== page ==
As I headed into the Waltzing Mechanics’ 16th collection of transit tales, a cast member asked if I had a good el story. I hastily described the time someone's bright-orange vomit ricocheted off a window and onto my shoulder. He asked a couple broad questions that elicited few additional details, then sent me into the theater. I suspect the folks who conduct the interviews to get material for El Stories proceed in a similar manner. Like previous incarnations I've seen, this late-night show consists mostly of fleeting incidents with hardly enough development to qualify as anecdotes, let alone stories, presented with unwavering earnest literalness. Each of the 15 pieces involves music, which can aggravate, captivate, or unify, as is made clear repeatedly throughout the hour. —Justin Hayford $20

http://waltzingmechanics.org
Greenhouse Theater Center (map)
2257 N. Lincoln Ave.
Lincoln Park
phone 773-404-7336

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Unbound(ed)

8/1-8/30

Juried show featuring work by encaustic artists. Reception Fri 8/1, 6-9 PM.

Morpho Gallery (map)
5216 N. Damen Ave.
Lincoln Square
phone 773-878-4255

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The Boxer

Through 8/31: Thu-Sat 8 PM, Sun 3 PM

Matt Lyle's silent play is called The Boxer, but its true hero is Velma, a plucky gal down on her luck, who gets work during the Great Depression by disguising herself (not always credibly) as a man. Thanks to a twist of fate and a well-timed punch, she finds herself training a boxer for a big fight. Then she falls in love with him. For their third collaboration with Pursuit Productions, director Kacie Smith and choreographer Ahmad Simmons have put together a show that feels like a lost Chaplin feature and is just as delightful. The actors—led by Amber Snyder and Eric Duhon as Velma and the Boxer—are at once goofy and graceful, Mike Evans's piano performance of his own score and Matt Wills's sound effects are witty and well-timed, and Craig Kidwell's light design cleverly recreates the look of a black-and-white film. —Aimee Levitt $20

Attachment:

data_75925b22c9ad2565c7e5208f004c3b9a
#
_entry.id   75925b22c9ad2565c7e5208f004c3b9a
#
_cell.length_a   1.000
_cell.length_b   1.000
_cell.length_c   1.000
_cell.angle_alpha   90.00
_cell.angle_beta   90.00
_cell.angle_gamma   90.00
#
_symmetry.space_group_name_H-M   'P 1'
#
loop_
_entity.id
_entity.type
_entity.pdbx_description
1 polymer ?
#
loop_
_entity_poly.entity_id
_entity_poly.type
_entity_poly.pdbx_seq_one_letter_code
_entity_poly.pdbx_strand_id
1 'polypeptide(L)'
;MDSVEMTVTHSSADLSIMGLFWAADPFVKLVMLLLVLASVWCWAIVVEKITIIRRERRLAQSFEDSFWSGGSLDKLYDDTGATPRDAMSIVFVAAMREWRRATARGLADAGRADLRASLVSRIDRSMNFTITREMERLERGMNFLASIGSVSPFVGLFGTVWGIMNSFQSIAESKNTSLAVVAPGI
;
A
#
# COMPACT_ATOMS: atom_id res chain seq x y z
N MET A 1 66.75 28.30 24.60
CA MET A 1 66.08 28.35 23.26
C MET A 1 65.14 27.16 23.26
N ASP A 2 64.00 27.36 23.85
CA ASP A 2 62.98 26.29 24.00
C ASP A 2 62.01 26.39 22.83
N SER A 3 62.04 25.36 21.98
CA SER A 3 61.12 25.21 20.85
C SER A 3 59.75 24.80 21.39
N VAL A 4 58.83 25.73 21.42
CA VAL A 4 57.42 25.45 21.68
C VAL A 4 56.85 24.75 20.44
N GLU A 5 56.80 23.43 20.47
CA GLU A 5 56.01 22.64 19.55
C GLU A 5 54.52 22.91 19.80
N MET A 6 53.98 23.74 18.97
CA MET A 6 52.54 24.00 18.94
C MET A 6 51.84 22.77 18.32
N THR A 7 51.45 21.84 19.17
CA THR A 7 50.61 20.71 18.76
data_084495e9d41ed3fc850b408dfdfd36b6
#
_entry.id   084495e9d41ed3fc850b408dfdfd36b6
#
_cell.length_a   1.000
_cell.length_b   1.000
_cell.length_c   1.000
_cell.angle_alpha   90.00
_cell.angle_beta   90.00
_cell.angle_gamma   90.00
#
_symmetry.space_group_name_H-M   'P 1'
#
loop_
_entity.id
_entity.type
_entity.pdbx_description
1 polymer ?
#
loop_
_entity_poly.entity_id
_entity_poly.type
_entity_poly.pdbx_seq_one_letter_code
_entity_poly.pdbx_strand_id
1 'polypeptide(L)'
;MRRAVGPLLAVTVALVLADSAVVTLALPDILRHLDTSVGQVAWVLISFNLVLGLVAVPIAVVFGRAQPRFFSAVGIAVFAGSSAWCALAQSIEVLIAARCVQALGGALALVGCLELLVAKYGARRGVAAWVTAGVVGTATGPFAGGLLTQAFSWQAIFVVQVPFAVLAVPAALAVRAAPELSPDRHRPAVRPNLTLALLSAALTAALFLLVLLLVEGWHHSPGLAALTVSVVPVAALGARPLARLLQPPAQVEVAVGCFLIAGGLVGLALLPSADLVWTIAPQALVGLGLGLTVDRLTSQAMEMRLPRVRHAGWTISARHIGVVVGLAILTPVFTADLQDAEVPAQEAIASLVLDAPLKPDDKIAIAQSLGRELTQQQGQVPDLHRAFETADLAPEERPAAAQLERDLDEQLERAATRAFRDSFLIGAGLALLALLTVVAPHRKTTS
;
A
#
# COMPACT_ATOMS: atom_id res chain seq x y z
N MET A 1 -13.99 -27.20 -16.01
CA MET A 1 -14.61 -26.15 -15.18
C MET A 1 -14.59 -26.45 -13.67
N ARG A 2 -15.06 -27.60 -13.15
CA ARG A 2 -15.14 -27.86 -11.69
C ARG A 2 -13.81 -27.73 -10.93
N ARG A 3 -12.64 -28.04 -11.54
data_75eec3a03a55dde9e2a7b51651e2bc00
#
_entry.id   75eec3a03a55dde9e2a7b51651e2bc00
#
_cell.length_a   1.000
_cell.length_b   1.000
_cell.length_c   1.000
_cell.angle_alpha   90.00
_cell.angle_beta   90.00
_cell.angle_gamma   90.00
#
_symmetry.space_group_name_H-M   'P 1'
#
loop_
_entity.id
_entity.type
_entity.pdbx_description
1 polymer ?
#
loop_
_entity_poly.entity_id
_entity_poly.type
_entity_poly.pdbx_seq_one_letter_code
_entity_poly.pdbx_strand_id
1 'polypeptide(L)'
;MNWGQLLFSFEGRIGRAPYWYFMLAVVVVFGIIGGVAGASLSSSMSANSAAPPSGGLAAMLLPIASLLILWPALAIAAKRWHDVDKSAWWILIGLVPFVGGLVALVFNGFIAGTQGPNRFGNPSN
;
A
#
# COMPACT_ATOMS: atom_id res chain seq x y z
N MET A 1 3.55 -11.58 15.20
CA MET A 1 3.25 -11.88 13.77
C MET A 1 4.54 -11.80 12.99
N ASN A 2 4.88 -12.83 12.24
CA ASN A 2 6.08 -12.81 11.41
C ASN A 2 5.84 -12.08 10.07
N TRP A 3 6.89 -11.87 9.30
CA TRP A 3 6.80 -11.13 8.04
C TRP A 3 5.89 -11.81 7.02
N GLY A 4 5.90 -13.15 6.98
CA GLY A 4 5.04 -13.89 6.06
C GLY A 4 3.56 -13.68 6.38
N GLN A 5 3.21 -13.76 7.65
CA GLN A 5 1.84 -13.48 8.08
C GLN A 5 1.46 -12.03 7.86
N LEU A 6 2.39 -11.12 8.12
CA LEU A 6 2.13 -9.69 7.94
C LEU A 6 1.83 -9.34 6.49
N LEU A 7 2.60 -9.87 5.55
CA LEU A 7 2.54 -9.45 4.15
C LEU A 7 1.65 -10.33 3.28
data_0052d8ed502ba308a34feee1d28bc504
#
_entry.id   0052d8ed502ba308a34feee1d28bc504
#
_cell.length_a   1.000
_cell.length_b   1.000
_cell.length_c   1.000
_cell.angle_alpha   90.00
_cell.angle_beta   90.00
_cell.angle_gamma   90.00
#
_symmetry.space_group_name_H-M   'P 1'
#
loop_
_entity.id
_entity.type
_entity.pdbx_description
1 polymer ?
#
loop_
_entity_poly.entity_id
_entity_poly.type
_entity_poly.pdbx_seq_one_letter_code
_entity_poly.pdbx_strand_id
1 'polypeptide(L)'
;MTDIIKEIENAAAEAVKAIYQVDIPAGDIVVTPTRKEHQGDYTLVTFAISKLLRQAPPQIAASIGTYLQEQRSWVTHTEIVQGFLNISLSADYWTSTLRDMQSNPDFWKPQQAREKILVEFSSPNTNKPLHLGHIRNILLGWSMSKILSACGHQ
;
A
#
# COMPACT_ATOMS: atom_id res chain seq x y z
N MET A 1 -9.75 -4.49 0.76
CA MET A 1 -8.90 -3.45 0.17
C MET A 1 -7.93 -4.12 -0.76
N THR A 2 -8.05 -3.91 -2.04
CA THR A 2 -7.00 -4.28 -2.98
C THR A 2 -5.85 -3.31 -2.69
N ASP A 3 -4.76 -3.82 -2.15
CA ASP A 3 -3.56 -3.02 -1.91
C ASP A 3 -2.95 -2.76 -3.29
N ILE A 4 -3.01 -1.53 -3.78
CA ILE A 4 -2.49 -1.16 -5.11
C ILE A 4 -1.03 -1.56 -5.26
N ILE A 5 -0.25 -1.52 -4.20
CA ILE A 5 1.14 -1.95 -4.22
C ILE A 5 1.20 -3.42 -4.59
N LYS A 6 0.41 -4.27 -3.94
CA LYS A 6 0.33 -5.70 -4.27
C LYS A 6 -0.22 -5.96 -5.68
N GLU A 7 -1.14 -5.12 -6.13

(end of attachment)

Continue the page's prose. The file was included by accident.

Athenaeum Theatre (map)
2936 N. Southport Ave.
Lakeview
phone 773-935-6860

The Qualms

Through 8/31: Tue-Fri 7:30 PM, Sat-Sun 3 and 7:30 PM

I once wrote a profile on Bruce Norris for Chicago magazine. This was about eight years ago—after he'd pissed people off with evil-minded satires like The Pain and the Itch, but before they anointed him with a Pulitzer Prize and a Tony for Clybourne Park. The profile (which, I have to say, is very good) examines Norris's perverse charm. He's quoted at one point saying that Steppenwolf Theatre artistic director Martha Lavey "has referred to me as a 'perseverator': I enjoy things that are hectoring and terrierlike [and] refuse to drop the topic. I've driven people away from dinner tables. If I get something stuck in my ass that I refuse to let go of, it's horrible—and yet it's thrilling for me to hammer someone. . . . To have them cave. Just to scourge them of their folly." Continue reading >> $20-$86

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Steppenwolf Theatre Company, Downstairs Theater (map)
1650 N. Halsted St.
Old Town
phone 312-335-1650
The Qualms

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Down Range

8/7-8/31: Thu-Sun 7:30 PM

Jeffrey Skinner’s award-winning poetry is lean, focused, and essential. Would that this 2009 play, making its Chicago premiere at Genesis Theatrical Productions, were the same. Skinner concocts several promising stories about career army buddies Frank and Doc and their long-suffering wives—then provides only a scene or two from each. So whether he’s trying to dramatize the plight of army wives stranded stateside or the addictive lure of live combat or the encroachment of workaday reality into youthful idealism, he sketches the highlights but lets little develop, making this nearly two-and-a-half-hour play feel largely aimless. The muddled chronology doesn’t help. Still, director Kay Martinovich’s mostly sterling cast injects impressive psychological nuance into the mix. As emotionally tortured Frank, Carl Herzog never hits a false note. —Justin Hayford $45

National Pastime Theater (map)
941 W. Lawrence Ave.
Uptown
phone 773-327-7077

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Home of the Gentry

8/14-8/31: Thu-Sat 7:30 PM, Sun 2:30 PM